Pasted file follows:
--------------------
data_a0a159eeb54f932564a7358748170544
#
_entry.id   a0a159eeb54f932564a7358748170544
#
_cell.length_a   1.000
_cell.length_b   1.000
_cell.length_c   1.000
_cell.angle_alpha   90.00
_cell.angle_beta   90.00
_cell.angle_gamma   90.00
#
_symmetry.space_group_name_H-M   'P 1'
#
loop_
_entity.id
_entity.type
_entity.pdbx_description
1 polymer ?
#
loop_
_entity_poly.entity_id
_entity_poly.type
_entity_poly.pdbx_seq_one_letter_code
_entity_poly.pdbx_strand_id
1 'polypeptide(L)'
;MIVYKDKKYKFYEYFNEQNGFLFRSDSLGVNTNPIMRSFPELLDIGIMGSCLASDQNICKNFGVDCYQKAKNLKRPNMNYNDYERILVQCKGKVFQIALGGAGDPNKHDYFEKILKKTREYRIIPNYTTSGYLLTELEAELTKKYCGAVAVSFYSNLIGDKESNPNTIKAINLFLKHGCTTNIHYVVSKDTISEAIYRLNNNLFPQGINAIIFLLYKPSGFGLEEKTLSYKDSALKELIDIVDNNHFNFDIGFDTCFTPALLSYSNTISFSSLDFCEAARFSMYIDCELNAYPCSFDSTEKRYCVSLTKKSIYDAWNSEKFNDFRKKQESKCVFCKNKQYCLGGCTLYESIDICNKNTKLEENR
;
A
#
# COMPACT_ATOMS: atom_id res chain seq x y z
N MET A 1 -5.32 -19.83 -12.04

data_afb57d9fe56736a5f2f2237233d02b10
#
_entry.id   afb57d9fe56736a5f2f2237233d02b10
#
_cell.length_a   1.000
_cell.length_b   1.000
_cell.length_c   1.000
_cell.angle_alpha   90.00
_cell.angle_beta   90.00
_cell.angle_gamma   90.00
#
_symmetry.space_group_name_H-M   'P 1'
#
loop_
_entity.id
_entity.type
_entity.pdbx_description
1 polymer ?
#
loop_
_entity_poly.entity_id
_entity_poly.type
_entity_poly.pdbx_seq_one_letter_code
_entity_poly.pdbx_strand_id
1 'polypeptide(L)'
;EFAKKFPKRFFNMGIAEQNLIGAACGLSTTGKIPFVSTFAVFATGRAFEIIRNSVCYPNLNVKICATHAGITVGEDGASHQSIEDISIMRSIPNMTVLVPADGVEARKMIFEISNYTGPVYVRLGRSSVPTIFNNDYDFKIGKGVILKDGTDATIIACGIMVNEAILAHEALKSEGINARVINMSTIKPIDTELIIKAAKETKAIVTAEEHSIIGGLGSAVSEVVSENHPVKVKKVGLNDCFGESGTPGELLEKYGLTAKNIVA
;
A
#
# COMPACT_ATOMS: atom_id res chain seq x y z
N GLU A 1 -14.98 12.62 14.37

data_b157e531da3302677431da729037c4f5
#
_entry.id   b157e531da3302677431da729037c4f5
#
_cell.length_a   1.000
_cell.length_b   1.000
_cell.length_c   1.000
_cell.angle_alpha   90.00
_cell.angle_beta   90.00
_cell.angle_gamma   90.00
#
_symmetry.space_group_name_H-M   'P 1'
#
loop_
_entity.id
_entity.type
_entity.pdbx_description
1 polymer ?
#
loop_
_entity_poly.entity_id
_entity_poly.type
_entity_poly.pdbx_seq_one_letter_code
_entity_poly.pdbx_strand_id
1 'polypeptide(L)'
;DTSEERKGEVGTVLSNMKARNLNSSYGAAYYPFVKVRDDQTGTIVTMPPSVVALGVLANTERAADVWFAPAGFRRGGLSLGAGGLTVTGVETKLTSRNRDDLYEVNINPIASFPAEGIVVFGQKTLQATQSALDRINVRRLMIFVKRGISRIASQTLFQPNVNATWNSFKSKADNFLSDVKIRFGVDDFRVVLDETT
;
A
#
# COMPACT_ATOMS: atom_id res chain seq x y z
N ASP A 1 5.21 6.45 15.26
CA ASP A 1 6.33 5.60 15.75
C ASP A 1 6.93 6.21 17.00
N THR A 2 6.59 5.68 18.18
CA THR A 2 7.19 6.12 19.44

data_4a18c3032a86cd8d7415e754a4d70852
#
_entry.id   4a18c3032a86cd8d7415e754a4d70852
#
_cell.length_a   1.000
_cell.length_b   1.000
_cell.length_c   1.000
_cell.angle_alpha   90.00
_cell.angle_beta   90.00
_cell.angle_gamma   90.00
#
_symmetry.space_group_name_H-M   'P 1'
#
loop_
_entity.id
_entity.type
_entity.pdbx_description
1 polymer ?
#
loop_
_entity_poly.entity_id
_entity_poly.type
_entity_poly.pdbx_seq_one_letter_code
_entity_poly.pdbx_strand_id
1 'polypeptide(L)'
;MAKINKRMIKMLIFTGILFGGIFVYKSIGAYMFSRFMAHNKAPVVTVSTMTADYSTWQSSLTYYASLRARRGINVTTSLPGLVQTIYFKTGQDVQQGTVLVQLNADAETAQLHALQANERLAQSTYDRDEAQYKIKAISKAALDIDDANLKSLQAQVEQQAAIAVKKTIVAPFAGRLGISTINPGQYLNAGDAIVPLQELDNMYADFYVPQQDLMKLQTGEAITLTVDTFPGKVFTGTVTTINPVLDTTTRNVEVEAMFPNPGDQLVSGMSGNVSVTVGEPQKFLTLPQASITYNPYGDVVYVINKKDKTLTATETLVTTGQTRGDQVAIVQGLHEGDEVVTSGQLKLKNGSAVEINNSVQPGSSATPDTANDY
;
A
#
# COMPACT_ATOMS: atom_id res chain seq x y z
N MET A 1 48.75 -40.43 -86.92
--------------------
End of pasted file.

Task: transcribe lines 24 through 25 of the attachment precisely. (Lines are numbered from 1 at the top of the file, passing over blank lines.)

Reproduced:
_entity_poly.pdbx_strand_id
1 'polypeptide(L)'